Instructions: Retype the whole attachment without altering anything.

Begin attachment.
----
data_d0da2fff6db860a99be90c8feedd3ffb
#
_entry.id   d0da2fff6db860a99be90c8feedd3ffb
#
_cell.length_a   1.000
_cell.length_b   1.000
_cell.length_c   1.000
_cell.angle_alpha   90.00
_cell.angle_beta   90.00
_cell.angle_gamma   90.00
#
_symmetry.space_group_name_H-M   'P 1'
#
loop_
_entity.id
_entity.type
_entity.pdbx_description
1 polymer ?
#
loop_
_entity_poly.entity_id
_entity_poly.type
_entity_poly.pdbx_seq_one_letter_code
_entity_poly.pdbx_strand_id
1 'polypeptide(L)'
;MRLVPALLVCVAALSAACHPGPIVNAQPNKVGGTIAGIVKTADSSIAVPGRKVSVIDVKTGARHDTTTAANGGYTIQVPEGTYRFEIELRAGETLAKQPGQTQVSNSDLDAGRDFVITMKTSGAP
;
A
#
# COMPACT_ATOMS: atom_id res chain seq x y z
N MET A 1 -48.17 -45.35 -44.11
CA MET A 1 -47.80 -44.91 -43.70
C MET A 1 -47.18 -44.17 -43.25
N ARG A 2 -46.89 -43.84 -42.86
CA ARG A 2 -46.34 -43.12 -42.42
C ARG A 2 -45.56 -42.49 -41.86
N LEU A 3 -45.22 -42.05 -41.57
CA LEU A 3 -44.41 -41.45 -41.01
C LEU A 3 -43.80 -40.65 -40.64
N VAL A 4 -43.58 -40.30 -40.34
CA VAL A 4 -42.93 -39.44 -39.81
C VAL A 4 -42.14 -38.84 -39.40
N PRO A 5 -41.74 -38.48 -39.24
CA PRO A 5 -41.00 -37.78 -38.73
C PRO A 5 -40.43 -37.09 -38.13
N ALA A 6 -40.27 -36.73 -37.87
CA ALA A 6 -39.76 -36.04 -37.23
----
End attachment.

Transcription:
data_d0da2fff6db860a99be90c8feedd3ffb
#
_entry.id   d0da2fff6db860a99be90c8feedd3ffb
#
_cell.length_a   1.000
_cell.length_b   1.000
_cell.length_c   1.000
_cell.angle_alpha   90.00
_cell.angle_beta   90.00
_cell.angle_gamma   90.00
#
_symmetry.space_group_name_H-M   'P 1'
#
loop_
_entity.id
_entity.type
_entity.pdbx_description
1 polymer ?
#
loop_
_entity_poly.entity_id
_entity_poly.type
_entity_poly.pdbx_seq_one_letter_code
_entity_poly.pdbx_strand_id
1 'polypeptide(L)'
;MRLVPALLVCVAALSAACHPGPIVNAQPNKVGGTIAGIVKTADSSIAVPGRKVSVIDVKTGARHDTTTAANGGYTIQVPEGTYRFEIELRAGETLAKQPGQTQVSNSDLDAGRDFVITMKTSGAP
;
A
#
# COMPACT_ATOMS: atom_id res chain seq x y z
N MET A 1 -48.17 -45.35 -44.11
CA MET A 1 -47.80 -44.91 -43.70
C MET A 1 -47.18 -44.17 -43.25
N ARG A 2 -46.89 -43.84 -42.86
CA ARG A 2 -46.34 -43.12 -42.42
C ARG A 2 -45.56 -42.49 -41.86
N LEU A 3 -45.22 -42.05 -41.57
CA LEU A 3 -44.41 -41.45 -41.01
C LEU A 3 -43.80 -40.65 -40.64
N VAL A 4 -43.58 -40.30 -40.34
CA VAL A 4 -42.93 -39.44 -39.81
C VAL A 4 -42.14 -38.84 -39.40
N PRO A 5 -41.74 -38.48 -39.24
CA PRO A 5 -41.00 -37.78 -38.73
C PRO A 5 -40.43 -37.09 -38.13
N ALA A 6 -40.27 -36.73 -37.87
CA ALA A 6 -39.76 -36.04 -37.23